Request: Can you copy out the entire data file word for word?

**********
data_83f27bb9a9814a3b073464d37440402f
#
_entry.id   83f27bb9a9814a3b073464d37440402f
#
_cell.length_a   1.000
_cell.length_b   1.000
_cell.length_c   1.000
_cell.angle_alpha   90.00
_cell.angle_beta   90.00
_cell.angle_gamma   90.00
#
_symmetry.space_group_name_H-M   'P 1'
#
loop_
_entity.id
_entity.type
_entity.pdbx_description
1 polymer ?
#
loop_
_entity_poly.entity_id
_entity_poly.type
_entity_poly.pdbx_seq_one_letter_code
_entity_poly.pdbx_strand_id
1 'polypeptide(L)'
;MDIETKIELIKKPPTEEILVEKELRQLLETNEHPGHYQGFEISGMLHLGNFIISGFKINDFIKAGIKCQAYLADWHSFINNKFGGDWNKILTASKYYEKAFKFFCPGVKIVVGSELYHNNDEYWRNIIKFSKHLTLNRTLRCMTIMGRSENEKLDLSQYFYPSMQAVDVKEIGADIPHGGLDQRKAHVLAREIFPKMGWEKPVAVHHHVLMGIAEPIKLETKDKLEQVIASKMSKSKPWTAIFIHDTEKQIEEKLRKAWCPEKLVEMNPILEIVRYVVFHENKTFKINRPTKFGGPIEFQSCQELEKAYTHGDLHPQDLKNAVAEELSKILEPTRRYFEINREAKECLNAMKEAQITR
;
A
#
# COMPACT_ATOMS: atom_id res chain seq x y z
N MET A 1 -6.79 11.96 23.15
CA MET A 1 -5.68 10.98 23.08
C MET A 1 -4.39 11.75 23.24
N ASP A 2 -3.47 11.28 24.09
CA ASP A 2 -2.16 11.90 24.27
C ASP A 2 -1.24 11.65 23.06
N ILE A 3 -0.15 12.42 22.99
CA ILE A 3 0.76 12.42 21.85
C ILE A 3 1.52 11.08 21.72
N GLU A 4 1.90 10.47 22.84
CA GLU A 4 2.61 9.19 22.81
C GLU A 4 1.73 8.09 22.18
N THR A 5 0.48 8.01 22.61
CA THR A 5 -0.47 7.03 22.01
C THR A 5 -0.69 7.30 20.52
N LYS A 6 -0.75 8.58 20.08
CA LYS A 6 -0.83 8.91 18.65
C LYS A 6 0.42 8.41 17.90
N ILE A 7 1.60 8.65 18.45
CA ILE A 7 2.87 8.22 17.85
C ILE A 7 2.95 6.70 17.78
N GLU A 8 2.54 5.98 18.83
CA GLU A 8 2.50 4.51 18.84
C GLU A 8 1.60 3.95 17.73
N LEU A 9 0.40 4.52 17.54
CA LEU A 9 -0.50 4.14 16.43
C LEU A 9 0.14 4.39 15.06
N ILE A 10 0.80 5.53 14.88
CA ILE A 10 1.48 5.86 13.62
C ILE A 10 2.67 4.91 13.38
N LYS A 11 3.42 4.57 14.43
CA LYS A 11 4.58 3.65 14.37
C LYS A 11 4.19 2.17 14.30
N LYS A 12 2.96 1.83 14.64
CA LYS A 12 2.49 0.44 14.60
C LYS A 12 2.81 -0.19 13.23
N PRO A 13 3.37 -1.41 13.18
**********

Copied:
data_83f27bb9a9814a3b073464d37440402f
#
_entry.id   83f27bb9a9814a3b073464d37440402f
#
_cell.length_a   1.000
_cell.length_b   1.000
_cell.length_c   1.000
_cell.angle_alpha   90.00
_cell.angle_beta   90.00
_cell.angle_gamma   90.00
#
_symmetry.space_group_name_H-M   'P 1'
#
loop_
_entity.id
_entity.type
_entity.pdbx_description
1 polymer ?
#
loop_
_entity_poly.entity_id
_entity_poly.type
_entity_poly.pdbx_seq_one_letter_code
_entity_poly.pdbx_strand_id
1 'polypeptide(L)'
;MDIETKIELIKKPPTEEILVEKELRQLLETNEHPGHYQGFEISGMLHLGNFIISGFKINDFIKAGIKCQAYLADWHSFINNKFGGDWNKILTASKYYEKAFKFFCPGVKIVVGSELYHNNDEYWRNIIKFSKHLTLNRTLRCMTIMGRSENEKLDLSQYFYPSMQAVDVKEIGADIPHGGLDQRKAHVLAREIFPKMGWEKPVAVHHHVLMGIAEPIKLETKDKLEQVIASKMSKSKPWTAIFIHDTEKQIEEKLRKAWCPEKLVEMNPILEIVRYVVFHENKTFKINRPTKFGGPIEFQSCQELEKAYTHGDLHPQDLKNAVAEELSKILEPTRRYFEINREAKECLNAMKEAQITR
;
A
#
# COMPACT_ATOMS: atom_id res chain seq x y z
N MET A 1 -6.79 11.96 23.15
CA MET A 1 -5.68 10.98 23.08
C MET A 1 -4.39 11.75 23.24
N ASP A 2 -3.47 11.28 24.09
CA ASP A 2 -2.16 11.90 24.27
C ASP A 2 -1.24 11.65 23.06
N ILE A 3 -0.15 12.42 22.99
CA ILE A 3 0.76 12.42 21.85
C ILE A 3 1.52 11.08 21.72
N GLU A 4 1.90 10.47 22.84
CA GLU A 4 2.61 9.19 22.81
C GLU A 4 1.73 8.09 22.18
N THR A 5 0.48 8.01 22.61
CA THR A 5 -0.47 7.03 22.01
C THR A 5 -0.69 7.30 20.52
N LYS A 6 -0.75 8.58 20.08
CA LYS A 6 -0.83 8.91 18.65
C LYS A 6 0.42 8.41 17.90
N ILE A 7 1.60 8.65 18.45
CA ILE A 7 2.87 8.22 17.85
C ILE A 7 2.95 6.70 17.78
N GLU A 8 2.54 5.98 18.83
CA GLU A 8 2.50 4.51 18.84
C GLU A 8 1.60 3.95 17.73
N LEU A 9 0.40 4.52 17.54
CA LEU A 9 -0.50 4.14 16.43
C LEU A 9 0.14 4.39 15.06
N ILE A 10 0.80 5.53 14.88
CA ILE A 10 1.48 5.86 13.62
C ILE A 10 2.67 4.91 13.38
N LYS A 11 3.42 4.57 14.43
CA LYS A 11 4.58 3.65 14.37
C LYS A 11 4.19 2.17 14.30
N LYS A 12 2.96 1.83 14.64
CA LYS A 12 2.49 0.44 14.60
C LYS A 12 2.81 -0.19 13.23
N PRO A 13 3.37 -1.41 13.18